Home > source control > Introducing Jenkins CI to my github projects

Introducing Jenkins CI to my github projects

On sunday morning I had an idea of introducing continuous integration (CI) tool for my projects to have one place to see how they are going.

Currently I’m forced to use CruiseControl at work, but I don’t like it much. I was looking for some more user friendly tool. From my teammates working on Java stuff I heard about Hudson. After searching a while, I found Jenkins. It’s fork of Hudson after Oracle claimed the right to Hudson’s trademark (you can read more about it at this wiki page).

It took me about 3 hours to download, install and configure Jenkins. It also includes preparing one of my current projects to run all test cases and builds configurations from command line. I thing it’s pretty easy and takes really small effort.

Now I have automatic builds with test cases execution after each change on my remote github repository. The project you see on the picture is iPhone application, but because I used GHUnit that is able to write tests results in JUnit xml format, I also can see results from all tests.

It’s just the beginning. I’ll try to find other useful features there.

  1. June 1, 2011 at 17:37

    Could you elaborate on how you trigger your test cases when your github repository changes? I tried following these instructions (http://www.foraker.com/hudson-github-hooks/), but it isn’t working so far.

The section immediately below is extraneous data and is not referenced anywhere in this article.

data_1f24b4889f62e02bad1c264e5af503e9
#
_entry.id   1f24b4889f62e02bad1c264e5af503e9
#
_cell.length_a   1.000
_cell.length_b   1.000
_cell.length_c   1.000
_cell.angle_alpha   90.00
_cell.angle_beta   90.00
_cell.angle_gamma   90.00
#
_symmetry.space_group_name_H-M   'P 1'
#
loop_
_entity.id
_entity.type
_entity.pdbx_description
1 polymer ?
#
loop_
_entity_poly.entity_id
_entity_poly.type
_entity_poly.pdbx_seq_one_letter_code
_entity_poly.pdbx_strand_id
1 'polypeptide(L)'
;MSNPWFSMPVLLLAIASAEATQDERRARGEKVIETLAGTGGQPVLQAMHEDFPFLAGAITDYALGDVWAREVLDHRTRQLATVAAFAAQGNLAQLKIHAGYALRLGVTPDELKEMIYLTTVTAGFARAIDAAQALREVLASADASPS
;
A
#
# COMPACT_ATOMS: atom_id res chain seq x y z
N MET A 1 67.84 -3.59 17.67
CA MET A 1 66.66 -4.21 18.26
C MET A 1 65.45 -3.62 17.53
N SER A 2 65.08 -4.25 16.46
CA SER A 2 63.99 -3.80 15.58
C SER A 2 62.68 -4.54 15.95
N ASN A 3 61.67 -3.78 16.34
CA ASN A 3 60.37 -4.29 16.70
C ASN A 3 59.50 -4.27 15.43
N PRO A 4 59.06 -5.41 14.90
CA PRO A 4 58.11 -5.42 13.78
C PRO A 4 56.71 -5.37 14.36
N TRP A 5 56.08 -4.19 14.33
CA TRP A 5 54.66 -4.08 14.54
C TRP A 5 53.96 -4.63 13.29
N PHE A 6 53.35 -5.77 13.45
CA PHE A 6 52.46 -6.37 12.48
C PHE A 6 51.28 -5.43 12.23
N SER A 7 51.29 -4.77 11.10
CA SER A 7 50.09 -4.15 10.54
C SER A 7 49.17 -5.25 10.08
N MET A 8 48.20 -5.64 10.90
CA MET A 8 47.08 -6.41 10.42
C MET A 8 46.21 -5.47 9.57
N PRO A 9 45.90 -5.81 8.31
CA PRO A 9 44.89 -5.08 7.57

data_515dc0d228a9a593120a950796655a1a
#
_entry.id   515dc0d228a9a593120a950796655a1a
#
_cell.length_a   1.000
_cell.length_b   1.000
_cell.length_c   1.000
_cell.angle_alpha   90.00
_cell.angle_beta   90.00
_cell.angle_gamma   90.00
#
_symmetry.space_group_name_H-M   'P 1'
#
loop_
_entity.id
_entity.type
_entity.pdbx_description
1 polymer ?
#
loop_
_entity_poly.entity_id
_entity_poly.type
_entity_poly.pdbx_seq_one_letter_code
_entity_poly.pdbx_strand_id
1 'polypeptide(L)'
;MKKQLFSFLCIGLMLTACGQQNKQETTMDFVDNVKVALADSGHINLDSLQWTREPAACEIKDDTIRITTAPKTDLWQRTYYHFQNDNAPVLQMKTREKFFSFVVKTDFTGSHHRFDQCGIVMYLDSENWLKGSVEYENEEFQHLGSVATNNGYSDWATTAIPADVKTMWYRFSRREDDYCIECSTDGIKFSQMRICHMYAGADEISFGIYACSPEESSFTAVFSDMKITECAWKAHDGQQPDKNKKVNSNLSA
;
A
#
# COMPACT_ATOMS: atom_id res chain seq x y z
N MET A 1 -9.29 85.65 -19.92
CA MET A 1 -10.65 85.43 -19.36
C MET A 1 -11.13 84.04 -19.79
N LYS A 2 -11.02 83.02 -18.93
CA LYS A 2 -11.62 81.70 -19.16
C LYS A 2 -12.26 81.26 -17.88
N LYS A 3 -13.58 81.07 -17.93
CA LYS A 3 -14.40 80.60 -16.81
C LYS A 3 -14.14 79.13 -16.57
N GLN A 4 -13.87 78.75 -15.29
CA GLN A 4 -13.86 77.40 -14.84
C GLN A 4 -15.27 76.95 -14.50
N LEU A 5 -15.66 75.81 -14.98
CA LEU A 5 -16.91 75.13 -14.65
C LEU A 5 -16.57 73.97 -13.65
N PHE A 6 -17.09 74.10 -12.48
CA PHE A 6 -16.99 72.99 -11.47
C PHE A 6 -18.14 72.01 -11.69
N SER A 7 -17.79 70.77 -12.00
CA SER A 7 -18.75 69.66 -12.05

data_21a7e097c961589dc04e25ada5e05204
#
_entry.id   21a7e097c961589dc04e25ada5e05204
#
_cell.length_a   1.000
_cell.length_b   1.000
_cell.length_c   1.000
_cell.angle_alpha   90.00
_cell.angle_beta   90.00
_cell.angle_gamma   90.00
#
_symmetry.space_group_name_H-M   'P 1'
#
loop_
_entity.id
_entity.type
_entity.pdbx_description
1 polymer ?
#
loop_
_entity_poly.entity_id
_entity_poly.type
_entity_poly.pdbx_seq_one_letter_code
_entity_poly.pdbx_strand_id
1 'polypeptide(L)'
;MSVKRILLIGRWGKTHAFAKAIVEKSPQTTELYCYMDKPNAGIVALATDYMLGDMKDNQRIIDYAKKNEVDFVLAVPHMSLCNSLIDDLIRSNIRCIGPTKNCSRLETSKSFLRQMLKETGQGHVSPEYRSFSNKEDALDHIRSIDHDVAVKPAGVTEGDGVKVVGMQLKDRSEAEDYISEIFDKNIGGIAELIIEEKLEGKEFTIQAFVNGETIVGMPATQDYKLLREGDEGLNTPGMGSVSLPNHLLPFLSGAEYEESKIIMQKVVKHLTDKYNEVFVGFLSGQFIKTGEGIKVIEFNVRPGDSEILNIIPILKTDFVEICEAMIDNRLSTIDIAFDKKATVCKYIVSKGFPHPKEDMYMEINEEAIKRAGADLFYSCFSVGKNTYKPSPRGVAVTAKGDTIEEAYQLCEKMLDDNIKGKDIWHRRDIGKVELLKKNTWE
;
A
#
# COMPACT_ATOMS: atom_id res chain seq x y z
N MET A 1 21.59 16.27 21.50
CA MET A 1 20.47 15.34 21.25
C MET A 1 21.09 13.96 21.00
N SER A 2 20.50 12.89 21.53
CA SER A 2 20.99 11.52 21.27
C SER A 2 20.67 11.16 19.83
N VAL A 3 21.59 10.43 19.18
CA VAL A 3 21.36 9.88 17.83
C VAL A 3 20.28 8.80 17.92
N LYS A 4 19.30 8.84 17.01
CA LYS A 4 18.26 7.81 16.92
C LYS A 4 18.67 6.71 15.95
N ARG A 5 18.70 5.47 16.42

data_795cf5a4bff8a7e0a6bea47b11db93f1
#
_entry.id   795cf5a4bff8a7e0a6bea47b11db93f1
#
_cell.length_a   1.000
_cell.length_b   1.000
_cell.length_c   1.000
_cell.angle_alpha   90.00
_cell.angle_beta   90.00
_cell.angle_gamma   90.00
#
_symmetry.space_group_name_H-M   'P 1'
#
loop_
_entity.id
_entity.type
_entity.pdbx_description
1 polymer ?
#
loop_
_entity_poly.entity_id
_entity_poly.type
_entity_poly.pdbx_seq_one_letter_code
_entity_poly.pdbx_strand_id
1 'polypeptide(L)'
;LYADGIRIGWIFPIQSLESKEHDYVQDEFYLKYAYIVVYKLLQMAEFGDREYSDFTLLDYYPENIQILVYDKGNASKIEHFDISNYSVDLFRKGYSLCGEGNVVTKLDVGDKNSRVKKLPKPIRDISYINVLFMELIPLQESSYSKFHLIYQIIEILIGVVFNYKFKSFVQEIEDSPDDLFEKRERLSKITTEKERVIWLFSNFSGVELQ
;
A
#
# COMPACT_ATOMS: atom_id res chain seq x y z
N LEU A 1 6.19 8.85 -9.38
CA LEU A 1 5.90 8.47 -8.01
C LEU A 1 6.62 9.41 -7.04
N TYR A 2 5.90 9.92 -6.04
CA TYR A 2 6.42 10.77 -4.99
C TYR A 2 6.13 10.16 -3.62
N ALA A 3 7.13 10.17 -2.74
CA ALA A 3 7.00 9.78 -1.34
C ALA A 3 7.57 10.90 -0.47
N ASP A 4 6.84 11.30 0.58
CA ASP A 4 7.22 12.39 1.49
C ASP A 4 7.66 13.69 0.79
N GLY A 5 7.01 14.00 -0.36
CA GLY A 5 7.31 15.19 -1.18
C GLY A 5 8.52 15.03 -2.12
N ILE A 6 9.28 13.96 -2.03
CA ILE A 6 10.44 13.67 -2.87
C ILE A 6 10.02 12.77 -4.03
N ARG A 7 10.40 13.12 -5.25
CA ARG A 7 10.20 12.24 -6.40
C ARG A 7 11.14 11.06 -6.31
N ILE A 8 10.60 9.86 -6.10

• June 1, 2011 at 21:31

      I installed two plug-ins: Git Plugin and Github plugin. Then I specified my project’s github url under “Source Code Management”. Another setting was under “Build Triggers”. I marked “Poll SCM” and specified time period (similar to cron settings): “*/5 * * * *”.

      These settings allow Jenkins to check every 5 minutes if anything has been modified on my remote Github repository. If it detects chagnes, the build together with test cases are started.

      If you want to know how to trigger build when commit is made to remote repository (using github hooks) then I cannot help you, because I didn’t do this that way.

  2. June 1, 2011 at 21:50

    Thanks! For some reason I was under the impression that “Poll SCM” would check a local copy of the repository for changes. I didn’t know it would pull from github before checking for changes.

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